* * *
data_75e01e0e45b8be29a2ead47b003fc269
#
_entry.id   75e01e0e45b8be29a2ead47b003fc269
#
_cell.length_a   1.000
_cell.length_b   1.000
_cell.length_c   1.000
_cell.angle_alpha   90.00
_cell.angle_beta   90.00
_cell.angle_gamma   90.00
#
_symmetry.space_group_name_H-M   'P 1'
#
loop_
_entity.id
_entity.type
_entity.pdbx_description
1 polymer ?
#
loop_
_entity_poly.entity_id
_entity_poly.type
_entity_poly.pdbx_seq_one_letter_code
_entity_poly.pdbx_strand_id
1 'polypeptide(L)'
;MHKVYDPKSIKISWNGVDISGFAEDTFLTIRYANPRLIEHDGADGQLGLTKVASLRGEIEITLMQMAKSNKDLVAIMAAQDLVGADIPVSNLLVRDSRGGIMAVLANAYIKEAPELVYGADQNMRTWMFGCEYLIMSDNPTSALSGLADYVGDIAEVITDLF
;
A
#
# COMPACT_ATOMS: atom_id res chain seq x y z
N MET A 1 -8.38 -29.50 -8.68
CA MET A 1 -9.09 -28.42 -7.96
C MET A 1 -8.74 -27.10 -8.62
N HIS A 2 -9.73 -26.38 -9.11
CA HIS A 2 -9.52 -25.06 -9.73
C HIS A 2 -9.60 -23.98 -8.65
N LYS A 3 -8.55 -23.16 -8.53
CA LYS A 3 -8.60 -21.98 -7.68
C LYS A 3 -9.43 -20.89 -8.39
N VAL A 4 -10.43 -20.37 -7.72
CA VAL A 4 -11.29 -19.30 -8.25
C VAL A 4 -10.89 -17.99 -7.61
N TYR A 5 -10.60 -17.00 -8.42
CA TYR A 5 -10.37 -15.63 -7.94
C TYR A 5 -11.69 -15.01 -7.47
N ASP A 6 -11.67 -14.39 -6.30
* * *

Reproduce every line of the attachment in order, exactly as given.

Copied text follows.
data_75e01e0e45b8be29a2ead47b003fc269
#
_entry.id   75e01e0e45b8be29a2ead47b003fc269
#
_cell.length_a   1.000
_cell.length_b   1.000
_cell.length_c   1.000
_cell.angle_alpha   90.00
_cell.angle_beta   90.00
_cell.angle_gamma   90.00
#
_symmetry.space_group_name_H-M   'P 1'
#
loop_
_entity.id
_entity.type
_entity.pdbx_description
1 polymer ?
#
loop_
_entity_poly.entity_id
_entity_poly.type
_entity_poly.pdbx_seq_one_letter_code
_entity_poly.pdbx_strand_id
1 'polypeptide(L)'
;MHKVYDPKSIKISWNGVDISGFAEDTFLTIRYANPRLIEHDGADGQLGLTKVASLRGEIEITLMQMAKSNKDLVAIMAAQDLVGADIPVSNLLVRDSRGGIMAVLANAYIKEAPELVYGADQNMRTWMFGCEYLIMSDNPTSALSGLADYVGDIAEVITDLF
;
A
#
# COMPACT_ATOMS: atom_id res chain seq x y z
N MET A 1 -8.38 -29.50 -8.68
CA MET A 1 -9.09 -28.42 -7.96
C MET A 1 -8.74 -27.10 -8.62
N HIS A 2 -9.73 -26.38 -9.11
CA HIS A 2 -9.52 -25.06 -9.73
C HIS A 2 -9.60 -23.98 -8.65
N LYS A 3 -8.55 -23.16 -8.53
CA LYS A 3 -8.60 -21.98 -7.68
C LYS A 3 -9.43 -20.89 -8.39
N VAL A 4 -10.43 -20.37 -7.72
CA VAL A 4 -11.29 -19.30 -8.25
C VAL A 4 -10.89 -17.99 -7.61
N TYR A 5 -10.60 -17.00 -8.42
CA TYR A 5 -10.37 -15.63 -7.94
C TYR A 5 -11.69 -15.01 -7.47
N ASP A 6 -11.67 -14.39 -6.30